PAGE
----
Slideshow image

Retired Bishop Bill Hockin has reprised his Lenten Talks series again this year with three parable presentations on March 11, 18 and 25. He spoke at the first one and will speak again March 25. The Rev. Canon Albert Snelgrove will speak on March 18.

The bishop’s first presentation was called The Scandal of the First Responders, and of course dealt with the Good Samaritan as told in Luke 10. He read the passage and asked those gathered if anything stood out for them. Several people responded.

The story begins with a lawyer — a man well-versed in the laws of God — asking Jesus a question about eternal life. It was a test and led to the question, ‘who is my neighbour?’

“’Neighbour’ is a very loaded word,” said Bill. “How long is the list of people I need to care for? Who else am I obliged to?”

But instead of answering with a list, Jesus launched into the parable known as the Good Samaritan, a term well-known in our society.

The setting for the parable was one everyone in the crowd would have been familiar with. The road from Jerusalem to Jericho was about 25 kilometres, windy, dusty and hilly. Muggings were not uncommon.

The second part of the parable, the incident, involved a mugging, where a man was left beaten and robbed. Two people, a priest and a Levite, happened to pass by, “on the other side.”

“The priest would have known the verse in Leviticus — “Love your neighbor as yourself” — but it was a deliberate act to avoid contact with the victim. In anyone’s language, he was not a good responder,” said Bill.

Levites served priests in the temple, and this one too would have known the relevant scriptures dealing with a beaten person in need, said Bill. And both would also have been familiar with the love and compassion of God described in the Psalms.

“But they did not respond,” said Bill.

Bill cited the writing of Father Thomas Keating, a Trappist monk, who said priests, Levites and ordinary lay people made up the triad of Jewish society. Many listening to Jesus that day would have been expecting that the third person to come along would have been a lay person, and that the lay person would be the hero.

“But that’s not the story Jesus tells,” said Bill. “It was shocking because it turns out to be a Samaritan. Not a good priest, not a good Levite, not a good lay person. It was a Samaritan!”

Samaritans were the furthest thing from the good, he said: outsiders, corrupt traitors of Israel, mortal enemies of the Jews.

“You didn’t invite a Samaritan to dinner!

Yet here was this mortal enemy stopping, and not only stopping, but tending to the needs of the victim. And not only tending to his needs, but doing so with extravagance. He wasn’t dribbling wine, an antiseptic, and oil, a balm, on the victim’s wounds, he was pouring them on, said Bill.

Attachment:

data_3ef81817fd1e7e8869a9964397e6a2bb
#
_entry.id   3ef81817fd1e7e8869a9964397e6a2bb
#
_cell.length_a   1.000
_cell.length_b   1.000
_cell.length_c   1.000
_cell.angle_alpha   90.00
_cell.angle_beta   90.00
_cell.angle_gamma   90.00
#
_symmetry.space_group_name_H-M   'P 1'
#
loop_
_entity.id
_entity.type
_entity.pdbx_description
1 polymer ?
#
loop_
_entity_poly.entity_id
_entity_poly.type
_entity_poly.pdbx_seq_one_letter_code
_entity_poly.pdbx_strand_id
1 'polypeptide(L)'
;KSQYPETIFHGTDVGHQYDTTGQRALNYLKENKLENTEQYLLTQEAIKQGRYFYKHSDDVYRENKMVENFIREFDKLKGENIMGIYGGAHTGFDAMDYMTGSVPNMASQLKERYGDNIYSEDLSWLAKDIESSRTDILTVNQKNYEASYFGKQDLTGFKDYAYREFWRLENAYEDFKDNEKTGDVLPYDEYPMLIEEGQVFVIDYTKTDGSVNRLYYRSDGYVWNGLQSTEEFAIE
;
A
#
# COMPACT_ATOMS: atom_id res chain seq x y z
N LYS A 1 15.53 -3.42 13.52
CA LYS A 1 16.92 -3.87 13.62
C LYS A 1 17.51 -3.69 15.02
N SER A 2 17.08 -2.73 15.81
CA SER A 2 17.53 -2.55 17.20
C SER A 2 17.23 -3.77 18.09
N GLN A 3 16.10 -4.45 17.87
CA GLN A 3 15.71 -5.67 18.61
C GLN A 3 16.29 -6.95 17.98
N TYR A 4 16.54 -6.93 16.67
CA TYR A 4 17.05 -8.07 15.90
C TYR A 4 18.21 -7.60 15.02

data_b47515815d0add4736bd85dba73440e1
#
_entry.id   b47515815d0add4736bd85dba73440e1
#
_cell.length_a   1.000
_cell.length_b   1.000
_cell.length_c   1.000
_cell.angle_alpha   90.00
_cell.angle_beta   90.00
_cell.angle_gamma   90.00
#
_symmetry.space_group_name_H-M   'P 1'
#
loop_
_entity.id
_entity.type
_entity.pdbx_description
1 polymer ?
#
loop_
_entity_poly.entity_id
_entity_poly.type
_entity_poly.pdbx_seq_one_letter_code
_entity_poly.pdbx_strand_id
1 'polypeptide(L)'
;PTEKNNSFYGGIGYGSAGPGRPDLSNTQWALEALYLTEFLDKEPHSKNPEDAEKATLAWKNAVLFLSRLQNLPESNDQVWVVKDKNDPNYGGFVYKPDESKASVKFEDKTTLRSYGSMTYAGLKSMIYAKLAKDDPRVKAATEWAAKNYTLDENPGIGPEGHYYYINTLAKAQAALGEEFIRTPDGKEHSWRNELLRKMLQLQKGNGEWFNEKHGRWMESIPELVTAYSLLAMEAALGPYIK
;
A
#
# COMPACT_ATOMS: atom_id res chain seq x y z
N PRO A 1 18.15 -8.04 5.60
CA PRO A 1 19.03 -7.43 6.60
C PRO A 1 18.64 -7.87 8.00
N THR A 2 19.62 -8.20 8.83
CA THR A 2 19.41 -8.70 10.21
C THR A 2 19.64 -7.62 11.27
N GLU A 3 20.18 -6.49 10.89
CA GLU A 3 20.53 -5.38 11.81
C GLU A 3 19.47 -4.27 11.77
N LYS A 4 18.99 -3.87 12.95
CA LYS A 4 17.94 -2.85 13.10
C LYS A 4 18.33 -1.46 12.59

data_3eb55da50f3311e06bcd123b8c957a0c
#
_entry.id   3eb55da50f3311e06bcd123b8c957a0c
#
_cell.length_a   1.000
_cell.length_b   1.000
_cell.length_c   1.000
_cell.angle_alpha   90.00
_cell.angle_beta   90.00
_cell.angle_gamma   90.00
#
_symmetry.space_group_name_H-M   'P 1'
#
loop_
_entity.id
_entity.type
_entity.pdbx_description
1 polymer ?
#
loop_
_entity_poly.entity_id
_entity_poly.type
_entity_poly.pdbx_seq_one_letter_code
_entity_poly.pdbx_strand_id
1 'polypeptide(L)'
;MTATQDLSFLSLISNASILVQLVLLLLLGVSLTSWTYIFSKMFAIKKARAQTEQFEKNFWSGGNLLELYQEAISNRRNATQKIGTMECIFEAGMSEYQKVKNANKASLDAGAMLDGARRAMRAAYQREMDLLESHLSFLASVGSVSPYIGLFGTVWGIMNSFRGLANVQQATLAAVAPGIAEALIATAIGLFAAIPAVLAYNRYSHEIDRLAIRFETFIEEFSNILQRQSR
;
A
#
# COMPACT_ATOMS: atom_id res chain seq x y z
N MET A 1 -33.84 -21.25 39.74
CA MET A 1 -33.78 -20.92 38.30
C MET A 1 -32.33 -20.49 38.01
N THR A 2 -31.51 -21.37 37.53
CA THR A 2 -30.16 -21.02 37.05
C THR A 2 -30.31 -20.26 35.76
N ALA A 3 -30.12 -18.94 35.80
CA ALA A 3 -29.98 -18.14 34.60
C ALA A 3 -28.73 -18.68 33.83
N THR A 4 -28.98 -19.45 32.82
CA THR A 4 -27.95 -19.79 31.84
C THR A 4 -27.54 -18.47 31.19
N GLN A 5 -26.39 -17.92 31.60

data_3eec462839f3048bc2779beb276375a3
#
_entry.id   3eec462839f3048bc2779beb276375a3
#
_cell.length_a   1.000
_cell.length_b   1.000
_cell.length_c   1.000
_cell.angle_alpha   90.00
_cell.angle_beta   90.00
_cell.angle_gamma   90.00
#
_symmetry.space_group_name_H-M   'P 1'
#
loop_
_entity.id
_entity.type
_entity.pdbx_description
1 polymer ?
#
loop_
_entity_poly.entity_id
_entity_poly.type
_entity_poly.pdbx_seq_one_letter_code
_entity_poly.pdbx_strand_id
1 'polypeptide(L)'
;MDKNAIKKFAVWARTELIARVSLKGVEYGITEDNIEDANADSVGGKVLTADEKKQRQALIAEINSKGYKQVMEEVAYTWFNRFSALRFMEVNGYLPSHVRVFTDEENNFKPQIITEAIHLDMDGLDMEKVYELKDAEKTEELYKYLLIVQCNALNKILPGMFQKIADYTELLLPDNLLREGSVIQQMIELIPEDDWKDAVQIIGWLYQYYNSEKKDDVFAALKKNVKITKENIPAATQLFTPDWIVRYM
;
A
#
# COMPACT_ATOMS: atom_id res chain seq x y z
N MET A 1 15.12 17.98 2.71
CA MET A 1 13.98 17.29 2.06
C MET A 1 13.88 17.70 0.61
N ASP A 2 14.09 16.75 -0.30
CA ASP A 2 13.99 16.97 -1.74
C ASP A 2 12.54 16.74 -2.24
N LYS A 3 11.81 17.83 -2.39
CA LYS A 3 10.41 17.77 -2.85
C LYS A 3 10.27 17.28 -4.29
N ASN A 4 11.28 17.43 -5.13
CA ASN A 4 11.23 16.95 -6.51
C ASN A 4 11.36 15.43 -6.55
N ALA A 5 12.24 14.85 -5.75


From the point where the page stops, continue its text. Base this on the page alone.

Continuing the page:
Such extravagance was important in the story, and not unlike the same reaction of the father to his prodigal son in another parable Jesus told. It was not just a little bit of care, but more than enough.

The bishop spoke of the principles of Christianity, saying, “Compassion is the non-negotiable work of a follower of Jesus Christ. Whatever else we do in the church … it comes second to being a compassionate person. Compassion is feeling someone else’s pain and doing something about it.”

Empathy has its limits and falls short of compassion, he said.

“The priest and the Levite might have been empathetic to the man on the road, but they did nothing about it,” he said. “Compassion always costs us something.”

While divisions and boundaries within Jewish society might have kept people from being inclusive, there are no such boundaries in God’s kingdom, said Bill. Christ has been our first responder who saw us lying in the road, and he says to us, ‘I have done this for you; now you do this for others.’

Unfortunately, both the priest and the Levite failed in their religious duties.

“That’s the scandal in the story, but we are not Good Samaritans all the time either when confronted on the road by a stranger,” he said.

He recalled a vacation in Victoria during the Easter season. He’d gone to a bakery to buy hot cross buns, and was walking back with them under his arm. While crossing the street, he met a man who said, ‘Got your lunch there, eh? Must be nice to have a lunch.’

“His words stung — for days,” he said.

“I’ll be looking for him again this April. Hopefully I’ll do it differently this time.”

First century Roman society was rather sophisticated at the time of Jesus. They cared for their families, for people in their own income bracket. But it was the Christian church that added the homeless, the poor, the hungry, the destitute to that list, said Bill. It was a new concept and it’s had a lasting impact.

It was five Christians from Switzerland who founded the Red Cross, which ultimately led to the founding of Doctors Without Borders. And from Youth For Christ came World Vision, he said.

“They heard the story of the Good Samaritan and they wanted to be one themselves,” he said.
Bill ended with a prayer and the Peachtree Benediction.

The Lenten series continues at the Crowne Plaza Hotel in Fredericton the next two Mondays at 12:15 p.m. March 18 is entitled Remember the Time (from Luke 15); March 25 is entitled Getting the Most out of Church (from Luke 18). The talks conclude by 1 p.m. All are welcome.





1 Comment

Bruce Smith over 5 years ago

What a gift to have Bishop Bill offer this Lenten challenge. The Word truly is alive, and Bishop Bill has a way of encouraging our hearts and our minds to listen well. Thank you, Gisele, for sharing this glimpse of his message with us.

Comments for this post are now off.